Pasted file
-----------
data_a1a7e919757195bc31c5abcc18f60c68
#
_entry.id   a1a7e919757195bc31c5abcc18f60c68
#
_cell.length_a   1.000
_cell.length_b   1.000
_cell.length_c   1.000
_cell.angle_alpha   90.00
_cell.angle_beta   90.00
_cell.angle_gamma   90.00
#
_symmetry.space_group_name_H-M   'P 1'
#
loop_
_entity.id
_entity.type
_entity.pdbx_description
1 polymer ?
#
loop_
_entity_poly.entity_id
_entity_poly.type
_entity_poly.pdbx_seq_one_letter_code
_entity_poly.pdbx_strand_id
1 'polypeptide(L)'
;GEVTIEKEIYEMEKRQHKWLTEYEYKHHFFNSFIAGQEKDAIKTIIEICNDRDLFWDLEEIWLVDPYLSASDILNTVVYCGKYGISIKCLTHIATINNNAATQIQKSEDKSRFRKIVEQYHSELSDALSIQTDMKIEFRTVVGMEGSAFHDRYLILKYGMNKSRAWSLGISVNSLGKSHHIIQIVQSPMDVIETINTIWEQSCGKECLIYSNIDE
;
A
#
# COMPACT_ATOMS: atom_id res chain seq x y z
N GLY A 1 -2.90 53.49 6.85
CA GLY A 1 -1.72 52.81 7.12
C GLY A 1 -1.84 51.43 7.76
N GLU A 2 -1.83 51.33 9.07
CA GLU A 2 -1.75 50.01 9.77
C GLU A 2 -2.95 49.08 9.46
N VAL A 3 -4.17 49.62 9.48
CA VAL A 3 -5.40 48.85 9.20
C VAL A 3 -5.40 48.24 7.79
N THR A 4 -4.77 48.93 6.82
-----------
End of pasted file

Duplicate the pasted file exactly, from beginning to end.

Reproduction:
data_a1a7e919757195bc31c5abcc18f60c68
#
_entry.id   a1a7e919757195bc31c5abcc18f60c68
#
_cell.length_a   1.000
_cell.length_b   1.000
_cell.length_c   1.000
_cell.angle_alpha   90.00
_cell.angle_beta   90.00
_cell.angle_gamma   90.00
#
_symmetry.space_group_name_H-M   'P 1'
#
loop_
_entity.id
_entity.type
_entity.pdbx_description
1 polymer ?
#
loop_
_entity_poly.entity_id
_entity_poly.type
_entity_poly.pdbx_seq_one_letter_code
_entity_poly.pdbx_strand_id
1 'polypeptide(L)'
;GEVTIEKEIYEMEKRQHKWLTEYEYKHHFFNSFIAGQEKDAIKTIIEICNDRDLFWDLEEIWLVDPYLSASDILNTVVYCGKYGISIKCLTHIATINNNAATQIQKSEDKSRFRKIVEQYHSELSDALSIQTDMKIEFRTVVGMEGSAFHDRYLILKYGMNKSRAWSLGISVNSLGKSHHIIQIVQSPMDVIETINTIWEQSCGKECLIYSNIDE
;
A
#
# COMPACT_ATOMS: atom_id res chain seq x y z
N GLY A 1 -2.90 53.49 6.85
CA GLY A 1 -1.72 52.81 7.12
C GLY A 1 -1.84 51.43 7.76
N GLU A 2 -1.83 51.33 9.07
CA GLU A 2 -1.75 50.01 9.77
C GLU A 2 -2.95 49.08 9.46
N VAL A 3 -4.17 49.62 9.48
CA VAL A 3 -5.40 48.85 9.20
C VAL A 3 -5.40 48.24 7.79
N THR A 4 -4.77 48.93 6.82